Starring Paul Newman, James Mason, Charlotte Rampling, Milo O’Shea & Jack Warden.
Written by David Mamet.
Directed by Sidney Lumet.
Frank Galvin (Newman) is an ambulance-chasing, alcoholic attorney, crashing wakes and spending the remainder of his time in bars playing pinball. When an old friend hands him a case involving malpractice at a Catholic hospital, it seems a no-brainer that will be settled out of court, netting Galvin a handsome commission. But upon visiting the victim tied to a machine in a hospital ward, he is suddenly struck by a sense of purpose and duty, and decides to go to trial against the advice of everyone involved. Drama doesn’t get much better than The Verdict, a film that should have seen Newman score his first Oscar. And if it’s drama you want, director Lumet is your man, having made such great films as Twelve Angry Men, Dog Day Afternoon, Network, Running On Empty and the recent Before The Devil Knows You’re Dead in a career that has spanned fifty years. His dry, sombre style suits the genre to perfection, yet anyone going into a Lumet film should know what to expect. His characters are often flawed and desperate, caught in the dreary mill of their own existence, and this is typified in Newman’s Galvin – a man, it would seem, so far past redemption that every move he makes sees him sink deeper into the quagmire. But, strangely, we want this character to succeed and we want to witness his transformation, because he is essentially righteous in his conviction. Languorously paced and somewhat depressing, The Verdict is nonetheless a gripping film, full of rich characterisations and striking atmosphere, and written with sophistication by the great David Mamet. One of my all-time favourites.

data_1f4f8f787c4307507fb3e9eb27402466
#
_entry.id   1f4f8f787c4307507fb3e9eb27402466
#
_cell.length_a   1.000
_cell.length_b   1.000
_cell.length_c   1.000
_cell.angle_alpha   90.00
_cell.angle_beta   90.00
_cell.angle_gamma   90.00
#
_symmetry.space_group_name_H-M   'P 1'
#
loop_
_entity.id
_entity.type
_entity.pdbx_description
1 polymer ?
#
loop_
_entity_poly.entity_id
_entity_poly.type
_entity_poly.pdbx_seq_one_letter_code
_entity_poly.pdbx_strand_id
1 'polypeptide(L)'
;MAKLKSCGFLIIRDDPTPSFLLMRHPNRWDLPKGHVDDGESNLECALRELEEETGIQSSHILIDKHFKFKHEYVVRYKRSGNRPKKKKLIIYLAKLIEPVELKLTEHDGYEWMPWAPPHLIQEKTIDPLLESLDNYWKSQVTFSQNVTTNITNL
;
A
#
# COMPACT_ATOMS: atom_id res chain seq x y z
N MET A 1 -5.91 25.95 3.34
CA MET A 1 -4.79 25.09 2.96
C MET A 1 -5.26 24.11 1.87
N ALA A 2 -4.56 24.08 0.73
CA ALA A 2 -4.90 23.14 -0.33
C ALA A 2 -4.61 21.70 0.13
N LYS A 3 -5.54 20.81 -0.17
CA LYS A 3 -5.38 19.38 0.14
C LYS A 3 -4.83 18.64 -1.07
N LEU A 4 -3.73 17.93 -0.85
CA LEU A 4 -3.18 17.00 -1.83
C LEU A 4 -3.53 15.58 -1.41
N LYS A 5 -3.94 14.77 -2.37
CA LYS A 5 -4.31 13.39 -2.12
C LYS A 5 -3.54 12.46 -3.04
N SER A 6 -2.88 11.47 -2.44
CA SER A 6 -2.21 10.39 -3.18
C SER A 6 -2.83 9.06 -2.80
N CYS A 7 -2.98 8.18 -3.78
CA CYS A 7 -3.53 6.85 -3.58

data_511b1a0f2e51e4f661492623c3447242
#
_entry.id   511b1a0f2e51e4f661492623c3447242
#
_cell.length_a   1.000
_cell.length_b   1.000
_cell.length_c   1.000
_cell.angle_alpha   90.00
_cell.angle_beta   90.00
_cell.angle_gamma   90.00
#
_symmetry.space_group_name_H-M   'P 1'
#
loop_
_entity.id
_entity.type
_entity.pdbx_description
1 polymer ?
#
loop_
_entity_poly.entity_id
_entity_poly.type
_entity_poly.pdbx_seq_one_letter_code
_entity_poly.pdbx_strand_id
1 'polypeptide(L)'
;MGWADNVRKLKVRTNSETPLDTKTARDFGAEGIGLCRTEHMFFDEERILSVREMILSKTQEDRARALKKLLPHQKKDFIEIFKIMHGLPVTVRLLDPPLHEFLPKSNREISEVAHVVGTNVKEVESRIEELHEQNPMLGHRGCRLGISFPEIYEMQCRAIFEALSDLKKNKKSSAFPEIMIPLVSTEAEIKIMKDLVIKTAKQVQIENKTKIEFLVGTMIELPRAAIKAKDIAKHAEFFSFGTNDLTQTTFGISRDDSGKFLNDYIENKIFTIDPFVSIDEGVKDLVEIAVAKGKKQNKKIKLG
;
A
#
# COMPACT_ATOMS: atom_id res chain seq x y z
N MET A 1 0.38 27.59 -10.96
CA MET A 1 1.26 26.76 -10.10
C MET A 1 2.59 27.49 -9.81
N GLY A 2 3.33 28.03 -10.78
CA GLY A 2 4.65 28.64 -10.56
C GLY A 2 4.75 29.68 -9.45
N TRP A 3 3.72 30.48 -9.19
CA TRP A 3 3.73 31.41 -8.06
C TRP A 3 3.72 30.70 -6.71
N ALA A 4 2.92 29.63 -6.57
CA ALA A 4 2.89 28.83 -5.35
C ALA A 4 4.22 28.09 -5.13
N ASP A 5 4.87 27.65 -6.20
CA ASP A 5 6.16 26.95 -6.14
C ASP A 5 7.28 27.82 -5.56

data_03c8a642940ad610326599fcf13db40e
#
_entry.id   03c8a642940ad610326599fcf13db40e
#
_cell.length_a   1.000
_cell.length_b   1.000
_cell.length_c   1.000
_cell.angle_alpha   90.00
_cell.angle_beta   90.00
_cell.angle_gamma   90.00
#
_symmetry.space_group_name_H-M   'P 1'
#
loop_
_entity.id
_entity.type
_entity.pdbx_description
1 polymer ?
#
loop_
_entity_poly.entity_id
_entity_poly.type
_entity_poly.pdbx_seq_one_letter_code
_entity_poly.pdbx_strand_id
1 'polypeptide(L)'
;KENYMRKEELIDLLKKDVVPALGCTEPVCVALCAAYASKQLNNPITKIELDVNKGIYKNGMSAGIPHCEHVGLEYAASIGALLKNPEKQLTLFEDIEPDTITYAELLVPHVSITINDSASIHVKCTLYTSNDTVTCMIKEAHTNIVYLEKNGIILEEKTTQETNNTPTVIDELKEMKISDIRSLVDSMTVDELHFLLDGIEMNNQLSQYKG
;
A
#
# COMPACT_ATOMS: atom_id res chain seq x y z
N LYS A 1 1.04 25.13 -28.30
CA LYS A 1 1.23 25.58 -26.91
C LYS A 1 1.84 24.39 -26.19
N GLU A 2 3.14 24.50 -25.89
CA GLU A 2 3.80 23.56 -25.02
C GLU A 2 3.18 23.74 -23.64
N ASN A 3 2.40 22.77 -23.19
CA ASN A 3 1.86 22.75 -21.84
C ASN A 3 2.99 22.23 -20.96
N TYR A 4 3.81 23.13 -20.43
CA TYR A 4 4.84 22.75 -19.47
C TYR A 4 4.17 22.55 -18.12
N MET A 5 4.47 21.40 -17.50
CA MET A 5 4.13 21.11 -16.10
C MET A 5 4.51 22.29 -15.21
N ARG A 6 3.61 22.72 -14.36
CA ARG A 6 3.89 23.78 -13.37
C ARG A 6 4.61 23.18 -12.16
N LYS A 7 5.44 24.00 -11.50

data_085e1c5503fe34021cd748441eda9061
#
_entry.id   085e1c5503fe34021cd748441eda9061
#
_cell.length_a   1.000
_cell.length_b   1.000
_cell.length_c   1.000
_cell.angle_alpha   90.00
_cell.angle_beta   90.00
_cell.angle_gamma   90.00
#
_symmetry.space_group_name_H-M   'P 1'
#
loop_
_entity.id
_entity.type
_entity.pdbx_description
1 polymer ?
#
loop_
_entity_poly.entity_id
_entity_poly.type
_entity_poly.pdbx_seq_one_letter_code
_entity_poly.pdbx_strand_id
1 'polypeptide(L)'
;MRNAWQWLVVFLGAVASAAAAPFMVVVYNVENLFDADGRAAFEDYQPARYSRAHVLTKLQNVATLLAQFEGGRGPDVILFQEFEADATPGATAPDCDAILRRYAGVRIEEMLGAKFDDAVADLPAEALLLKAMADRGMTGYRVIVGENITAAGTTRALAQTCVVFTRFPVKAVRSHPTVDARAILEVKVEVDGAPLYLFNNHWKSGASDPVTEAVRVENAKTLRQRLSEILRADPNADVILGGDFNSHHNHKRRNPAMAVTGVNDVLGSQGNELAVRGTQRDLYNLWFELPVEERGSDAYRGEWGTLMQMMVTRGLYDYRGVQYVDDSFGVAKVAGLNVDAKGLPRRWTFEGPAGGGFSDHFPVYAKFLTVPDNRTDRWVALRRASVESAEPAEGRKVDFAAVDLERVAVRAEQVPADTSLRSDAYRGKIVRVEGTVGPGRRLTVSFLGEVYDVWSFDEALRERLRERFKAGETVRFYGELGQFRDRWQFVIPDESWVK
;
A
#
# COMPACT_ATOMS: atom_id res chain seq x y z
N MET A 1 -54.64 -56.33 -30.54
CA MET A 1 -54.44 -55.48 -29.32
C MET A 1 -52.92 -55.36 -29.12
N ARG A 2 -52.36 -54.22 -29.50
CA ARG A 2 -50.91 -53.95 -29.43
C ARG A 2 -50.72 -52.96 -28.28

By Wadrick Jones